Building a great company culture

 

When people enjoy work, it is because of co-workers, because of the work space, and because of the atmosphere in the office. It isn’t just because you pay them.

Creating a great company culture that reflects the company’s values and is attractive to the people you want to have on your team.

 

Make continuous decisions

What do your best employees enjoy?

If you are looking to attract young and agile talent that will be developed “on the job”, consider designing a strong mentorship program, make the space casual and inviting (thinking pods, unusual meeting spaces, games and “fun” spaces for employees to enjoy, an open and airy floor plan).

If you are looking for mature talent that can work independently, consider making a great work-life balance a part of your goal, make the office space conducive to independent work (small conference rooms, lots of white boards, more segmented floor plan that allows employees to retreat when needed).

How can your values be reflected in the culture you adopt?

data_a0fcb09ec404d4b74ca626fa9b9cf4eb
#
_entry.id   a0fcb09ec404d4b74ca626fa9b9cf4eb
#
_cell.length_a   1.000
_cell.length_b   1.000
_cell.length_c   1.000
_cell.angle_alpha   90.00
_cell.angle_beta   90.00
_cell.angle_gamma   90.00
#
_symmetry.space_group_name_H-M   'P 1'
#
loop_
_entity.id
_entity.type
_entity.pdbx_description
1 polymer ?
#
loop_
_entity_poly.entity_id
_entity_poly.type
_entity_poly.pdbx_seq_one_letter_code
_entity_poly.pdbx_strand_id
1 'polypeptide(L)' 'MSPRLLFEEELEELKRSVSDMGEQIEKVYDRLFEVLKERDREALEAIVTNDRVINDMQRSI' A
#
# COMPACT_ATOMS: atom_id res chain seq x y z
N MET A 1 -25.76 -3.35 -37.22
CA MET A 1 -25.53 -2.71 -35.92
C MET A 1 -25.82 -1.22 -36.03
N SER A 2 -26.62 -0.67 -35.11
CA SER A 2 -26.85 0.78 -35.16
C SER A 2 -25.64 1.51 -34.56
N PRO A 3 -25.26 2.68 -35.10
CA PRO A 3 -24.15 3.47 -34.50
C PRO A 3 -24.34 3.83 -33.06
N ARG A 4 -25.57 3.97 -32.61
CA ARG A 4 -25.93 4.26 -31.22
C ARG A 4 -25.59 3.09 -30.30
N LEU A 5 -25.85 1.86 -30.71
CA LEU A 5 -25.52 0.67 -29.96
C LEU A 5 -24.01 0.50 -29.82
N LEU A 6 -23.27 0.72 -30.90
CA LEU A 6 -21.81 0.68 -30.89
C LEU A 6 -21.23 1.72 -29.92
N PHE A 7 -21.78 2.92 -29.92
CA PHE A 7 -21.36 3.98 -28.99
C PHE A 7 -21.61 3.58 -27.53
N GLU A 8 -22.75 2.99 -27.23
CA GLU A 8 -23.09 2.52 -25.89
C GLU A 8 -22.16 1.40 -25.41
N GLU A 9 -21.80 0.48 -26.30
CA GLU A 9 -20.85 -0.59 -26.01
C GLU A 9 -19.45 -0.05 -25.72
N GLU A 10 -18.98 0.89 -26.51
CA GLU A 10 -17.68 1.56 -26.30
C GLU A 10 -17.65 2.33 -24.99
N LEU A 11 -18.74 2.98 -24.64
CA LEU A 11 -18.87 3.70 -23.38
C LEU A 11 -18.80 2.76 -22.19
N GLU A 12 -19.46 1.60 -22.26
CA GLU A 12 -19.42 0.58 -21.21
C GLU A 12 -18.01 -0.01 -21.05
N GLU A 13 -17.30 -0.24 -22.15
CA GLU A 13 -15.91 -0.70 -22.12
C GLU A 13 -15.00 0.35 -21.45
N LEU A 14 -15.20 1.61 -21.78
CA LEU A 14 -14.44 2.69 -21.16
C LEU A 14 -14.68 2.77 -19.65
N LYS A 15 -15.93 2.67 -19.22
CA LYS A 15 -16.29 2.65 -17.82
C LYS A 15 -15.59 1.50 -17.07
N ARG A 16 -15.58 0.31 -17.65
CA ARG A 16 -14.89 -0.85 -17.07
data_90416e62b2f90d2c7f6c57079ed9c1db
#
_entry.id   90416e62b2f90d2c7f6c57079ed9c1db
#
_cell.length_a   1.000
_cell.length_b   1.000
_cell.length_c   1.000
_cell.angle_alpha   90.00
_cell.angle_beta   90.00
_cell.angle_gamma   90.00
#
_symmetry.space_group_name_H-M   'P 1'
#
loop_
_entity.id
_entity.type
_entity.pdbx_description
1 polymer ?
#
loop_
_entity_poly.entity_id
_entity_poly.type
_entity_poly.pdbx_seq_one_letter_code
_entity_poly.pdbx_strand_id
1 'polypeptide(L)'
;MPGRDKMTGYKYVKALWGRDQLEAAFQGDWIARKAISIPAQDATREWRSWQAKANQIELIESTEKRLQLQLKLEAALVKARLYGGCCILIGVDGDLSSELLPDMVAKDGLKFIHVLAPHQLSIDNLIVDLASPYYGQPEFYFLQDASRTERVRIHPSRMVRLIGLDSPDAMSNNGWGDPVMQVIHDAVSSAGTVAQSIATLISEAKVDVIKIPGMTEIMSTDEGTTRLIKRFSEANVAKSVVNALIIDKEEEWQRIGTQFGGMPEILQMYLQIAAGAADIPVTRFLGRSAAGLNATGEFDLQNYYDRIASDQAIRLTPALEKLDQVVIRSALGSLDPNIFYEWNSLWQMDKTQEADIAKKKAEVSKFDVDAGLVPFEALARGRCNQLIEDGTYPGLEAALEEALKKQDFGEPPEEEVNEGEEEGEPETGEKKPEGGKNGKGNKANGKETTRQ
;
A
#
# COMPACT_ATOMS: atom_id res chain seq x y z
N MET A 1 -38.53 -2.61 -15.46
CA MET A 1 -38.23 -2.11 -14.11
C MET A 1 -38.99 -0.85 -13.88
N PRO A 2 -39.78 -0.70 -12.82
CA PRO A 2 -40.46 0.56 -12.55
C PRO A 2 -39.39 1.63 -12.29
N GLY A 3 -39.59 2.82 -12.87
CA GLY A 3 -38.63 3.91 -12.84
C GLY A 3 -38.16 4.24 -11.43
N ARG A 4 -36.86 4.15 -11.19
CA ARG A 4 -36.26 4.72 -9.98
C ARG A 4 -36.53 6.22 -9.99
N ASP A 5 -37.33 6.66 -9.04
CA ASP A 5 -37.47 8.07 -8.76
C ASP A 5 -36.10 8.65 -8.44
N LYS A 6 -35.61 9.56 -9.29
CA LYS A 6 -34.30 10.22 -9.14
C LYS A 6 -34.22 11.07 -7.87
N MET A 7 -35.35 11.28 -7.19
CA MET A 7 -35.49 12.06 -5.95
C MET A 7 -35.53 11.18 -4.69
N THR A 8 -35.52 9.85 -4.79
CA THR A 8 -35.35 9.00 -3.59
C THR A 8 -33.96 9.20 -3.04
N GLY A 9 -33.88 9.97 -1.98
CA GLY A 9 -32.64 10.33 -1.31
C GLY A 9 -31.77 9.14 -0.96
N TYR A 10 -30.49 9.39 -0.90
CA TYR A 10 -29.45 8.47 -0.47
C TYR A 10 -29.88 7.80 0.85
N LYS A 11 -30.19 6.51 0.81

Look at your vision, mission and statement, and figure out how can your vision be reflected inwards. Not just to clients, or to the product, but to employees that are the heart and soul of the company. Make it cohesive. Make sure employees know your vision and value, and that you live by those every day.

Consider policy decisions

Health Insurance, holiday pay, flex pay, unlimited vacation days. These all matter, but it isn’t everything. You must lead by example, if you believe a work-life balance is important, don’t expect employees to answer e-mails at 10pm, better yet, don’t send employees e-mails at 10pm. If you have the goal of offering great time-off benefits, encourage employees to take time off and actually unwind. The policies you put in place show your employees that is isn’t all talk. Additional perks that push values are also powerful. A monthly company/ team lunch, happy hours, team building activities. Be consistent, make this a part of who you are and what you do.

Get your leaders on board

Walk the walk and talk the talk. Empower your leaders and managers to do the same.

 

Most importantly, make sure you listen! Ask for input, collaboration and involvement from all your employees. They know what they need.